Rehab? Never heard of it :-P

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                • #9
                  We're using limb immersion also. Never would have believed that it worked until I used it. It's mandatory for our live burn instructor's use after each burn, and makes all of the difference in the world.

                  We generally couple this immersion with the misting fans, which is a no-brainer too.

                  I hope it would go without saying that water/Gatorade (or a mix) is also a part of the rehab process.

                  As for the OP's question about the cool vests, I've worn one under my fire suit while working at NASCAR events, but I think that this might be more of a long-term cooling agent, not short-term like a rehab area might be. FWIW, it does stay cool for several hours.
                  Career Fire Captain
                  Volunteer Chief Officer


                  Never taking for granted that I'm privileged enough to have the greatest job in the world!

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                  • #10
                    Originally posted by eagle5473 View Post
                    Does your Department have a rehab program?

                    If you have tried the Chairs and the misting fans I doubt you would be discounting them. You are not going to drop the core body temprature of a FF by just having him drink water at a fire scene. We are looking to add the cool vest system to our regional rehab team and are looking for real world user feedback not summation.
                    We do have a rehab program.

                    We have our members work through two cylinders. They are to intake at least 8 ounces of water while their cylinder is being changed. After two cylinders or a maximum of 45 mins of work they are to go into rehab. They have their initial vitals taken and are re-hydrated with a 50/50 mix of cold water and Gatorade. They are not to have any extreme cooling performed such as entering air-conditioned environments and such (this would include immersion if we did that) until they have spent a period of time out of their gear at ambient temperature with sufficient air movement (fans). Studies have found that the body's natural cooling system will shut down when external cooling is utilized especially if they go from very hot to very cold environments. Once their vitals have dropped to acceptable levels they are released to return to work whether it takes 10 minutes (minimum) or one hour. Basically, we are trying to limit the stress to our members systems by going from one extreme to the other. If it takes them a little longer to rehab then so be it.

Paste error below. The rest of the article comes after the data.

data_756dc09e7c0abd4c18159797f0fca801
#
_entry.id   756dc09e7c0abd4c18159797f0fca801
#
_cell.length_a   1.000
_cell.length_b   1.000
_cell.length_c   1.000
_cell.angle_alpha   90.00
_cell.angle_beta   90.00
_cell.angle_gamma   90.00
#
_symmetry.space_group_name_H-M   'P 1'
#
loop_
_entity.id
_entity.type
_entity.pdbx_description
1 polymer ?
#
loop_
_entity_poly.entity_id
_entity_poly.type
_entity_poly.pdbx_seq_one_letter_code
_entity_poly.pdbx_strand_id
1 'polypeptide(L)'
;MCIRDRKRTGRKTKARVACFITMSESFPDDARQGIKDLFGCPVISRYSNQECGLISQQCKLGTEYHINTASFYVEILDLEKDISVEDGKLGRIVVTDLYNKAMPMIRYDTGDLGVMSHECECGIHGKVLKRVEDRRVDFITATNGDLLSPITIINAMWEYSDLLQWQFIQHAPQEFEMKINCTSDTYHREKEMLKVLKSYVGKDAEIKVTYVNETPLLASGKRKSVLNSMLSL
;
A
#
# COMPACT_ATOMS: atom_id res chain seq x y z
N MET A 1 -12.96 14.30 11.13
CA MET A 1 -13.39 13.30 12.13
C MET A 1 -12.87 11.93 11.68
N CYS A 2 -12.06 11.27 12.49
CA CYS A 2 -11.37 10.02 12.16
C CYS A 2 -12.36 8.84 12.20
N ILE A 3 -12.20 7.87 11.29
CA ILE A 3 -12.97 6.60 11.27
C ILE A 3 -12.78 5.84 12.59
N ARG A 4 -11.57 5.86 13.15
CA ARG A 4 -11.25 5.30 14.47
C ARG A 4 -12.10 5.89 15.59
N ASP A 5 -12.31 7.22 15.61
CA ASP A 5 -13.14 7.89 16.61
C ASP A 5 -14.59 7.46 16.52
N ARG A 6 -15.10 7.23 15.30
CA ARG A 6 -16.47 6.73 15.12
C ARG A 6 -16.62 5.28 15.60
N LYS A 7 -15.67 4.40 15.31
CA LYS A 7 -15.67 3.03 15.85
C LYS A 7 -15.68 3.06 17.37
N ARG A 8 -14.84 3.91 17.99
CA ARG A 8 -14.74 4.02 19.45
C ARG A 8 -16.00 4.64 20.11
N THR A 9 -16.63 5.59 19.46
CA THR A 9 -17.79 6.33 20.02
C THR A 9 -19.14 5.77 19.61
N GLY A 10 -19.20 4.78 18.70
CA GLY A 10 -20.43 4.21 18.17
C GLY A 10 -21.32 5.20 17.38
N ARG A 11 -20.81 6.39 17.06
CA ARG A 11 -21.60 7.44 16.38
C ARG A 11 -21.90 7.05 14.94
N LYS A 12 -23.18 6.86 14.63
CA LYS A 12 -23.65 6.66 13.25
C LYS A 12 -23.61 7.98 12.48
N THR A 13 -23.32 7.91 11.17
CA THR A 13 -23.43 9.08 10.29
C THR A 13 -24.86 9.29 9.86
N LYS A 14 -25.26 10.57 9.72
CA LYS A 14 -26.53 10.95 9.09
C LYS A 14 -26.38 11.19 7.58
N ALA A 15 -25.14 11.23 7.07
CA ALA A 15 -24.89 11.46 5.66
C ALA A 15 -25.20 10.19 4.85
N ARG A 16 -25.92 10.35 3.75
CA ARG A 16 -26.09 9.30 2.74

Here is some real world feedback for the specific system you are looking at utilizing:

                    My team utilizes the cool vest system for level A hazmat entries. In my opinion and that of most of our team we have found that the cool vests really don't feel like they cool us down but seem to take a little heat off while we are working. Either way, no matter what you wear in a personal sauna, you will get hot. But as someone else here stated, they are a long term solution, not for short term cooling.

                    I also spent some time talking with a manufacturer of cool vests at a recent international conference and he stated that one of the drawbacks of a cool vest is that the blood vessels of the chest and back constrict when cooled which limits the amount of blood that the cool vest can cool. The only vessels that do not constrict due to cold are near the wrists and ankles. They are currently working on a solution for a system to cool those areas without being bulky and limiting your movement. This would validate some of the claims of forearm immersion. But remember, we as a department are trying to limit stress to our firefighters (both ways... heating too quickly and cooling too quickly).

                    Moral of the story: Stress kills. Limit the stress of your firefighters. Support their bodies natural cooling system. Don't add to their stress by trying to cool them too quickly. If it takes their vitals a while to come down to acceptable levels then so be it. Don't try to rush it. Call in additional resources.
                    I can't believe they actually pay me to do this!!!

                    One friend noted yesterday that a fire officer only carries a flashlight, sometimes prompting grumbling from firefighters who have to lug tools and hoses.
                    "The old saying is you never know how heavy that flashlight can become," the friend said.
                    -from a tragic story posted on firefighterclosecalls.com

                    Comment